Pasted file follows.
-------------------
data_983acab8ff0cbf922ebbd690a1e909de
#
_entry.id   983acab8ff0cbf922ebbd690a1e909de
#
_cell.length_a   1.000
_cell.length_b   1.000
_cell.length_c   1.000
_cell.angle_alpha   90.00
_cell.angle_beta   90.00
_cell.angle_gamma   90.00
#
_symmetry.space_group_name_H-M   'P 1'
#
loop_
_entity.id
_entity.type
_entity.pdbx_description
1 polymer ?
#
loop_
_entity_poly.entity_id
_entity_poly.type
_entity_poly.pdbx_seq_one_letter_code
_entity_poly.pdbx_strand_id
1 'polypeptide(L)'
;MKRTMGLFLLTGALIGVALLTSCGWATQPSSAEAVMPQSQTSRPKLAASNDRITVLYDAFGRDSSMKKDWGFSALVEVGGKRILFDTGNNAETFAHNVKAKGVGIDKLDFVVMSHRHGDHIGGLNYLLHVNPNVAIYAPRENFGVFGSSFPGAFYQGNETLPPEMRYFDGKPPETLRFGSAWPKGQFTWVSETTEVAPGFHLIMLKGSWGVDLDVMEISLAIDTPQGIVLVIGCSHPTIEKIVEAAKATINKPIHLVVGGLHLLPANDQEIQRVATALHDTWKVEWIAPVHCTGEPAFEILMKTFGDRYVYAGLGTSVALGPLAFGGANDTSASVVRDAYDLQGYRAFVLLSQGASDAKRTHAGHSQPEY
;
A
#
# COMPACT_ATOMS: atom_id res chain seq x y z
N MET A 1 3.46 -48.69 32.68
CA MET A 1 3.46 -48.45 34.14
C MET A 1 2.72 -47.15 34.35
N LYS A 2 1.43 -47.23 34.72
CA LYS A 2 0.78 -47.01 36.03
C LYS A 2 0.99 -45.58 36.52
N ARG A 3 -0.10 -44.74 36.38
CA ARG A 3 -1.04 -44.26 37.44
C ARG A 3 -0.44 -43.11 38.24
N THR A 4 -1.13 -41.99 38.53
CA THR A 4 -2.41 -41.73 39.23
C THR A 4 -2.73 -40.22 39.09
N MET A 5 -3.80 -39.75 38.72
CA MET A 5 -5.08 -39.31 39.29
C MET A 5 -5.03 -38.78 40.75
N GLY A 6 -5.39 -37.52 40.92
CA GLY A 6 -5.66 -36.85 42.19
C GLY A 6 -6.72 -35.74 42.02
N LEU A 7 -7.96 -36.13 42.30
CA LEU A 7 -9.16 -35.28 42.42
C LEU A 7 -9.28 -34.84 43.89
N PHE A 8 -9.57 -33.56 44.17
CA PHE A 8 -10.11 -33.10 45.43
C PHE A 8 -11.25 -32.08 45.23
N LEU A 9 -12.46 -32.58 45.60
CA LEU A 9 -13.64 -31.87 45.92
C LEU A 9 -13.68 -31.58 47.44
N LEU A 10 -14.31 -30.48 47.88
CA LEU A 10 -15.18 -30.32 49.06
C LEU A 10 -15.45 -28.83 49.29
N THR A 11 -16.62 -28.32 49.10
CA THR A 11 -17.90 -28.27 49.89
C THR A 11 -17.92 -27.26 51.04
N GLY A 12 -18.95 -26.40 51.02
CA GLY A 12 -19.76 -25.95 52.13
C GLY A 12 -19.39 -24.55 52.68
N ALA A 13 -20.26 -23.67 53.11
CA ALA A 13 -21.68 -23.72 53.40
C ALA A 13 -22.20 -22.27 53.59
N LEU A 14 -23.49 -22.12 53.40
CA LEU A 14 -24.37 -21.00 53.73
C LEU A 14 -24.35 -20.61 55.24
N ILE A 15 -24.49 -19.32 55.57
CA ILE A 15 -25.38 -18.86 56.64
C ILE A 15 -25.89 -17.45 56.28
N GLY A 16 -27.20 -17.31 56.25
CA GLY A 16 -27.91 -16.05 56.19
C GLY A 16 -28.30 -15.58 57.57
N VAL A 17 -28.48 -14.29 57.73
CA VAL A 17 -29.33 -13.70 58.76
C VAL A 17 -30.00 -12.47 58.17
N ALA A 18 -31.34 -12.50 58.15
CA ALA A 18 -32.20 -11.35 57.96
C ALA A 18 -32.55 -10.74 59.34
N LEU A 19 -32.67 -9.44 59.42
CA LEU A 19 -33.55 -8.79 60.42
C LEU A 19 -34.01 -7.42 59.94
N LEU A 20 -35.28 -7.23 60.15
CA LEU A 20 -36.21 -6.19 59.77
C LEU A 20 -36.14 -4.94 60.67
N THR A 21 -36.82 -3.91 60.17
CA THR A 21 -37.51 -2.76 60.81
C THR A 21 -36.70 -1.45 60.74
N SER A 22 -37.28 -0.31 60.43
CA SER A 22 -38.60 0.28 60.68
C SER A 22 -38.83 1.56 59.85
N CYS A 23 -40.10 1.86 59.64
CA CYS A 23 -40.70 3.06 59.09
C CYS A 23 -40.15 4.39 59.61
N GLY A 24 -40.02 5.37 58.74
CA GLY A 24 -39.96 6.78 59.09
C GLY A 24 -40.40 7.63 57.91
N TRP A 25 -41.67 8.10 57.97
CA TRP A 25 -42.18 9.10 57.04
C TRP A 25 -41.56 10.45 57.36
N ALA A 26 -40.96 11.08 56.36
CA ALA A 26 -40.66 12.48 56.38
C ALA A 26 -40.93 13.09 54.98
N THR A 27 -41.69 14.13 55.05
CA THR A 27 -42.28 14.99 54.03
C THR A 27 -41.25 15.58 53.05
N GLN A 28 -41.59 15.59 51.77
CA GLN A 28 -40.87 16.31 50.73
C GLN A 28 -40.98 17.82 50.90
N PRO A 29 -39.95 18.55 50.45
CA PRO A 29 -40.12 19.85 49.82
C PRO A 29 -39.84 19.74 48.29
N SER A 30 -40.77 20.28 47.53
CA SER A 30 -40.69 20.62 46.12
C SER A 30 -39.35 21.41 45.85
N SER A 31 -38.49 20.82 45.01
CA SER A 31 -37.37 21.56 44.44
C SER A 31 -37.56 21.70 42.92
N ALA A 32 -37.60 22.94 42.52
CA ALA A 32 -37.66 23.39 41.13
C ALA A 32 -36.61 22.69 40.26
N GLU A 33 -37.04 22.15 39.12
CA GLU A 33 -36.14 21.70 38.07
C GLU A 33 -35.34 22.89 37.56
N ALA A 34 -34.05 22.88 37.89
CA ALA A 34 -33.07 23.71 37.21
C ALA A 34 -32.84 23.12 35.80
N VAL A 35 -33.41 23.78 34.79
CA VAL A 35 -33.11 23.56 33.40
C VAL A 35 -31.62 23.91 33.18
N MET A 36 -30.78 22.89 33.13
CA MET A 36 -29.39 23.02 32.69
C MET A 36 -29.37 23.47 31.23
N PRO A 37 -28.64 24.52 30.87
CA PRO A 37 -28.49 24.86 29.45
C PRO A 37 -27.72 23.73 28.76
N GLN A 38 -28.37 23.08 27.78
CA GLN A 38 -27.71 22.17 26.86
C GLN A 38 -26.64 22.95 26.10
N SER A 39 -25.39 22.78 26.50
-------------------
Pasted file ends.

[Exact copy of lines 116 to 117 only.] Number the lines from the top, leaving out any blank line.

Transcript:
CA PRO A 29 -40.12 19.85 49.82
C PRO A 29 -39.84 19.74 48.29